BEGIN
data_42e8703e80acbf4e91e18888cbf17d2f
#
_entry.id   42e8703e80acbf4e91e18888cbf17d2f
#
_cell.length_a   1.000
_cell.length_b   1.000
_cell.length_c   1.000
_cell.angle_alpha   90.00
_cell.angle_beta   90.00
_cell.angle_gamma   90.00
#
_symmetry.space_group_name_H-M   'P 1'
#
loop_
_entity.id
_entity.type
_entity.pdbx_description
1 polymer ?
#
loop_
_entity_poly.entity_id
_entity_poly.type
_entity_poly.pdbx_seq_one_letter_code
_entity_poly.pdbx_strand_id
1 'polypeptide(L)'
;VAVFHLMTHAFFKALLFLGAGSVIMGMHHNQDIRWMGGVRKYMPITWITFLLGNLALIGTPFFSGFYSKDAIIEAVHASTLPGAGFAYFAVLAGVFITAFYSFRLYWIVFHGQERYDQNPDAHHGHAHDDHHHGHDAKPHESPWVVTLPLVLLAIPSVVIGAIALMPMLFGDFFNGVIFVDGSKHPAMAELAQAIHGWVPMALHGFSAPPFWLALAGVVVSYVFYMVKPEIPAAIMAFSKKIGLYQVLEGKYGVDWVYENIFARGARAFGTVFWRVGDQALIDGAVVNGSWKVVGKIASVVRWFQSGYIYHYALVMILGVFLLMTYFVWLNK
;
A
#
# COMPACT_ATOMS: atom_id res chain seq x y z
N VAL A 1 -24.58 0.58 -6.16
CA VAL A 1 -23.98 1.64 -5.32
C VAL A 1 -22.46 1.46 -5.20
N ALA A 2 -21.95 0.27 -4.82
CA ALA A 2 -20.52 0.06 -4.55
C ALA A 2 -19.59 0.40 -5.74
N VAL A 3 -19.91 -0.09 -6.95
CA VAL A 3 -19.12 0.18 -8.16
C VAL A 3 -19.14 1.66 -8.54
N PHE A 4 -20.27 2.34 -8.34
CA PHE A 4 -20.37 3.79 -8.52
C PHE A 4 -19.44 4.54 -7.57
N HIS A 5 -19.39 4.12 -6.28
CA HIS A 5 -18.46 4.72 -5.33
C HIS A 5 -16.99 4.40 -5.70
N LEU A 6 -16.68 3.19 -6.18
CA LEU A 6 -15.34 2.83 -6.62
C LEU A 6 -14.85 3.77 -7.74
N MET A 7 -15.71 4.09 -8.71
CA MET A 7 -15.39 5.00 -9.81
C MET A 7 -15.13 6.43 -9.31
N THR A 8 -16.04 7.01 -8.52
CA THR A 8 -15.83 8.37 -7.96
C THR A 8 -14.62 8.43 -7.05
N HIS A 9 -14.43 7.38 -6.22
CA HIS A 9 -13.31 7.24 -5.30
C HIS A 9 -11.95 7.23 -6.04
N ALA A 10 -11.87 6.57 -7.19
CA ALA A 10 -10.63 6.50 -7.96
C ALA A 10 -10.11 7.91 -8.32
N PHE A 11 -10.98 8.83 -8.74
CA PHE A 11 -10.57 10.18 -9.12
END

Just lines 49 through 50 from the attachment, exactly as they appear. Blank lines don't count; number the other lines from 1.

N MET A 7 -15.71 4.09 -8.71
CA MET A 7 -15.39 5.00 -9.81